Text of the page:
With the Monetary Policy Committee (MPC) of the Central Bank of Nigeria (CBN) retaining the Monetary Policy Rate (MPR) and other key rates, economists and analysts have urged the apex bank not to lose sight of rising inflation and unemployment.
Indeed, the monetary authorities are caught between dealing with the expected negative gross domestic product (GDP) growth for the second and third quarters, as well as rising inflation that has put consumers on the edge and pressure on currency in circulation.
While inflation uncertainty has become a growing concern for investors, savers and consumers alike, the need to the GDP to counter the rise in jobless rate may have put authorities on the ledge, thus making a choice to retain rates and observe trends.
The MPC held the Monetary Policy Rate (MPR) constant at 12.5%. Other parameters such as Cash Reserve Ratio, Liquidity Ratio, and Asymmetric Corridor also remain unchanged.
The Committee explained that the decision to hold all rates constant was largely driven by the effect of the outbreak of COVID-19 that has largely disrupted the global economy.
Despite holding MPC policy rates constant for a term, the domestic inflation rate may not abate any time soon, as supply chain challenges, rising import costs, and falling purchasing managers index (PMI) at 41.1% as of June, suggest cost-push inflationary pressures in Q3 and perhaps Q4.
But reduced consumption spending caused by higher unemployment levels and lower consumer disposable incomes may lead to less demand-pull strains.
The continued rise in the general price level can be largely attributed to supply disruptions due to the extended planting season occasioned by the partial lockdown of the economy and higher logistics costs. Accordingly, all the inflation sub-indices moved in tandem with the headline inflation.
If the economy expands a bit in Q3 and Q4 (as a result of an easing of lockdowns and restricted interstate transport movement), although unlikely, as projected by the Minister of Finance, the domestic inflation rate may begin to taper downwards as GDP growth picks up a notch.
Reacting, the Director-General, Nigeria Employers’ Consultative Association (NECA), Dr. Timothy Olawale, flayed the MPC for retaining the MPR rate considering the negative impact COVID-19 pandemic has on the economy.
He observed that to mitigate the negative impacts, other emerging economies with similar trends of rising inflation, and falling exchange rates are drastically reducing their interest rates.
He argued that reduction in the MPR would have, among others, helped in reducing the cost of capital for business owners to access loans at an affordable rate thereby reflating the economy further.
“The Association had also expected that the Cash Reserve Ratio should be reviewed downward to enable banks advance more credits to stimulate economic activities and enhance the productive capacity of enterprises.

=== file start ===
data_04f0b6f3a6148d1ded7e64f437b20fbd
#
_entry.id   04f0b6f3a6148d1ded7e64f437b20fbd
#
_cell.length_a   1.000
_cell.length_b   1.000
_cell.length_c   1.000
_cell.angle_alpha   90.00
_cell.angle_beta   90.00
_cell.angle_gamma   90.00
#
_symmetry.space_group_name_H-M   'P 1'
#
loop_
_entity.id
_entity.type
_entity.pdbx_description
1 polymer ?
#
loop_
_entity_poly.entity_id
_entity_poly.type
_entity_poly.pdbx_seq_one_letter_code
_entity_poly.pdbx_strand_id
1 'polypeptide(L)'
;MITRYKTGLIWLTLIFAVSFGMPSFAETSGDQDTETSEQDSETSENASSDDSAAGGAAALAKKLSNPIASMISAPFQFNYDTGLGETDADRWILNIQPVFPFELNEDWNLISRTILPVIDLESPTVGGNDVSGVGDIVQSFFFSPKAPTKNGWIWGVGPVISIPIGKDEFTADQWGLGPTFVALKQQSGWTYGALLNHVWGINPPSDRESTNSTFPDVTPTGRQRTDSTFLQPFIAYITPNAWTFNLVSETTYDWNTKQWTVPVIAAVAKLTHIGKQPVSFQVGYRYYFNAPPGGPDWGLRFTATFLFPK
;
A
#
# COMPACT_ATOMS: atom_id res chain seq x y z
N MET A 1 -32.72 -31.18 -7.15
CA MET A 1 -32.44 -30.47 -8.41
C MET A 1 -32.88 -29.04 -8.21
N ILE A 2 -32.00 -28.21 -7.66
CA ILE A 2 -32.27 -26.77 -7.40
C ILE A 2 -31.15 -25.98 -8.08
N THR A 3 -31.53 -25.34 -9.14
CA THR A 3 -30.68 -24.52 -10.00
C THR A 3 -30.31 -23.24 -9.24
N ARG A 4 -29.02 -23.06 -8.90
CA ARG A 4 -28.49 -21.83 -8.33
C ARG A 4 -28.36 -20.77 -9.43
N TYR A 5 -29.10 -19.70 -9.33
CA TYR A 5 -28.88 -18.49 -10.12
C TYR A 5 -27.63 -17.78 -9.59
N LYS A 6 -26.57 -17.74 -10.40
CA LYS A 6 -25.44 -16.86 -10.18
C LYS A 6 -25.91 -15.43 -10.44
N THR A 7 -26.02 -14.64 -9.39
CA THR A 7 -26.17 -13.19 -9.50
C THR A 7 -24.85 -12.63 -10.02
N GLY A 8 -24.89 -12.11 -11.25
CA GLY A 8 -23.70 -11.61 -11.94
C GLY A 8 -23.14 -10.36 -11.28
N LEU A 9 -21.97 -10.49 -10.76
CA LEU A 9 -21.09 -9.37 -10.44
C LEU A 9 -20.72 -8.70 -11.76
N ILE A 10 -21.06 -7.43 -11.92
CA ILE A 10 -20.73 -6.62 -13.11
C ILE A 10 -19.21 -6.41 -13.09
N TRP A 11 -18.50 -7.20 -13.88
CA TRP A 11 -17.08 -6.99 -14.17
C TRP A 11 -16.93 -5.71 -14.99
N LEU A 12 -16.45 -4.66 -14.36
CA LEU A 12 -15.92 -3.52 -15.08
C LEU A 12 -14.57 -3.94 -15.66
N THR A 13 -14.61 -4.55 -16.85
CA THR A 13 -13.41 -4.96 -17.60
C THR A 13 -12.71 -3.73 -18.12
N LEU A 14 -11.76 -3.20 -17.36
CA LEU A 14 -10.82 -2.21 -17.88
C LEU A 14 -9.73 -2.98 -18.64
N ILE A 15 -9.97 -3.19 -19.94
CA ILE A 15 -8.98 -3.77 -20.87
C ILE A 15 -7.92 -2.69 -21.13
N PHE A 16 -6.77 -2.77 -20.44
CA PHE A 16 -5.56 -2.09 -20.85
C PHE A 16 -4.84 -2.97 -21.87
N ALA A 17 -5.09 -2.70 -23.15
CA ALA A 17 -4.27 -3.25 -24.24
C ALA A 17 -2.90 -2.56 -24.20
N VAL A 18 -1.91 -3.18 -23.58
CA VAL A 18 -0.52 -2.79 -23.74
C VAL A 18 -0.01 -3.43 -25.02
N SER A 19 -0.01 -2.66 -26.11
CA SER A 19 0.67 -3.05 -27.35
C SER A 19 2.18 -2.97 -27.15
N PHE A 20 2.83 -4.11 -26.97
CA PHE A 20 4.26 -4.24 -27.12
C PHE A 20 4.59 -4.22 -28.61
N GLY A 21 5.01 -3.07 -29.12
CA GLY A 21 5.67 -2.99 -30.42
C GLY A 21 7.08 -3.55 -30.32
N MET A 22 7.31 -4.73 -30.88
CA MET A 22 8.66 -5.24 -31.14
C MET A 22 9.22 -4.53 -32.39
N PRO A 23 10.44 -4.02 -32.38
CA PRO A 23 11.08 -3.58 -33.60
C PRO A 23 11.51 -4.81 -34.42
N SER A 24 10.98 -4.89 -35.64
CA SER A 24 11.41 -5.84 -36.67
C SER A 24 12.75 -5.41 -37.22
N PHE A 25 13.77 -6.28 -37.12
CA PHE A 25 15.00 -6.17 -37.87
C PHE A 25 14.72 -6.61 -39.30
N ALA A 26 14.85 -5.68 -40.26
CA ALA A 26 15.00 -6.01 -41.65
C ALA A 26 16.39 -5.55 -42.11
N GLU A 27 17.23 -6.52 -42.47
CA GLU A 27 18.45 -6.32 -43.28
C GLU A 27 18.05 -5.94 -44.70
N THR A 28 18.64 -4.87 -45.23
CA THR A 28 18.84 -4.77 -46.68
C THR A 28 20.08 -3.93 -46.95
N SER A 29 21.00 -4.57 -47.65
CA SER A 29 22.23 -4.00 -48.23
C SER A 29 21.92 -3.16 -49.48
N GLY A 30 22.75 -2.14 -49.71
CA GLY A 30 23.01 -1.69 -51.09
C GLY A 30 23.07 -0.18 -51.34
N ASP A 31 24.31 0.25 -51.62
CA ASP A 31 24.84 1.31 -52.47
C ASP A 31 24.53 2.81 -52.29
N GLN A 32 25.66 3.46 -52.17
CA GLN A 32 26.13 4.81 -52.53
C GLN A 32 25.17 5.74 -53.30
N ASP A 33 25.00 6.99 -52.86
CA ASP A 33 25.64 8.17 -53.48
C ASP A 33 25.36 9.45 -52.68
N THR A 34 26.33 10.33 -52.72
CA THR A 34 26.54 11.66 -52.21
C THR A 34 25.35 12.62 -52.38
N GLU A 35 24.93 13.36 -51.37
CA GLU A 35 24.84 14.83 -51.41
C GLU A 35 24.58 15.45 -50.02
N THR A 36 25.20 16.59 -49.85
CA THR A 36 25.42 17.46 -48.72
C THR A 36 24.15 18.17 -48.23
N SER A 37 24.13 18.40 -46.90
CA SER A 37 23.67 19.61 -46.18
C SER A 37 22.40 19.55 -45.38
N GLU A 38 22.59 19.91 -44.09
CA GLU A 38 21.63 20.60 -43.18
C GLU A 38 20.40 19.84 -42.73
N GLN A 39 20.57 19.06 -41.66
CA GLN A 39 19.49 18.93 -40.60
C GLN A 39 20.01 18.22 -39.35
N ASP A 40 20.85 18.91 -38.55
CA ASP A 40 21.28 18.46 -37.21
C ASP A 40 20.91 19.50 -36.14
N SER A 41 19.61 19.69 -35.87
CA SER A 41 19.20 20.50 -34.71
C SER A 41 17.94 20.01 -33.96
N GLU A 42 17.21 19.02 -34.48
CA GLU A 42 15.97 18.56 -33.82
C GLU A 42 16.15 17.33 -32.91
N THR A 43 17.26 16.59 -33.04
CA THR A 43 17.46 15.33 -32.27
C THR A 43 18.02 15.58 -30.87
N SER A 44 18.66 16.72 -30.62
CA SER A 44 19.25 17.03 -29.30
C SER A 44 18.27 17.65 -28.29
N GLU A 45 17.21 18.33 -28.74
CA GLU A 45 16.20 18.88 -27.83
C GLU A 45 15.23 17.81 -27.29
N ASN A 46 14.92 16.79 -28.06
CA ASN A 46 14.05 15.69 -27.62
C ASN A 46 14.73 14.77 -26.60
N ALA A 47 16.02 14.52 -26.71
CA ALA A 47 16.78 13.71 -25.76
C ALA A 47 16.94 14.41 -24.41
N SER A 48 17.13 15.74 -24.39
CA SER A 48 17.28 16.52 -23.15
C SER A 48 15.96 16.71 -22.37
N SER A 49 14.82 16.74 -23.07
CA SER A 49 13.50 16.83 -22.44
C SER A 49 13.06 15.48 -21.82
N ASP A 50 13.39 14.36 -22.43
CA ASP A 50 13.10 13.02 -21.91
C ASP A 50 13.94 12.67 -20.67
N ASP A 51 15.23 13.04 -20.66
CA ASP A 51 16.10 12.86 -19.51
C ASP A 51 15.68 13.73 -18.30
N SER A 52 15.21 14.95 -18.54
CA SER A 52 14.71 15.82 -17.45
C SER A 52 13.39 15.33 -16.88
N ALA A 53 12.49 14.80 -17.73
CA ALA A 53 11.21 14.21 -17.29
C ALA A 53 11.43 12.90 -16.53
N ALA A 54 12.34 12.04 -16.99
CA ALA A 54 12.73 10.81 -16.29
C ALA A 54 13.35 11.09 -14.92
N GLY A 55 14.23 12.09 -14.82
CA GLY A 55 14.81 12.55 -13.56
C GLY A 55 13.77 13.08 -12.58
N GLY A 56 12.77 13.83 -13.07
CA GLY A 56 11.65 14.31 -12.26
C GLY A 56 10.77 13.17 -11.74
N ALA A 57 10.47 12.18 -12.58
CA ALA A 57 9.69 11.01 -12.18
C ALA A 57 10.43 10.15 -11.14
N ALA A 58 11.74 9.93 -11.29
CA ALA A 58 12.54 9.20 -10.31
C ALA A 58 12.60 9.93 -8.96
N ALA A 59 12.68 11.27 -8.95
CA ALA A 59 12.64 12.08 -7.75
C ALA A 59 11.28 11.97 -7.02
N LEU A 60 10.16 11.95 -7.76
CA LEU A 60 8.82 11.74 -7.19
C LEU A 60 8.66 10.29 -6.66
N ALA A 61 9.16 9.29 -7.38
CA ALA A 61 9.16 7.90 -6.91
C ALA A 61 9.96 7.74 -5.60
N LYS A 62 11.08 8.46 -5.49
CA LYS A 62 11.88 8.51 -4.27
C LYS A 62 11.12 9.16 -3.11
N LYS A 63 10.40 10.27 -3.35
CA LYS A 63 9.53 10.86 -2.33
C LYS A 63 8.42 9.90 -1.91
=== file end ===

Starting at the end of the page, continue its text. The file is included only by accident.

“It could be observed that the COVID-19 pandemic has created a lot of inactivity in some sectors of the economy; thus, reduction of these parameters would have been a welcome development for the enterprises. Other emerging economies with similar effects like rising inflation, falling exchange rate intervened by reducing the interest rates,” he added.
Also, a Professor of Capital Market and Head of Banking and Finance Department at the Nasarawa State University, Keffi, Uche Uwaleke, said given the prevailing economic circumstances, the rates retention were expected.
He said: “MPC held the policy parameters as expected in view of elevated inflation and mounting pressure in the forex market. The MPC won’t be cutting policy rate when inflation rate is rising.
“To discourage DMBs from parking money at the CBN, the MPC should consider (at its next meeting) widening the asymmetric corridor around the MPR from +2/-5 to +2/-7. By so doing, the Standing Deposit Facility drops from 7.5% to 5.5% thereby compelling DMBs to on-lend the funds to the real sector.”
Contributing, the Director, Centre for Economic Policy Analysis and Research (CEPAR), University of Lagos, Prof Ndubisi Nwokoma, said the MPC’s retention of the monetary policy parameters is an indication of its determination to stimulate growth and stemming inflationary tides.
He said: “This appears reasonable in view of the expected onset of a serious recession due to the aftermath of the COVID-19 pandemic on both the national and global economy.
“Tightening of credit through increase in the parameters would have suggested a desire to frontally address the rising trend of inflation. Stimulation of growth appears more reasonable now.”
On his part, the Director-General, Lagos Chamber of Commerce and Industry (LCCI), Dr. Muda Yusuf, described rising prices as, perhaps, the worst enemy of the poor, adding that it erodes purchasing power and aggravates lack.
He, therefore, called for monetary and fiscal measures to tackle the menace, while noting that the efforts of the monetary authorities to unveil stimulus packages cannot be ignored.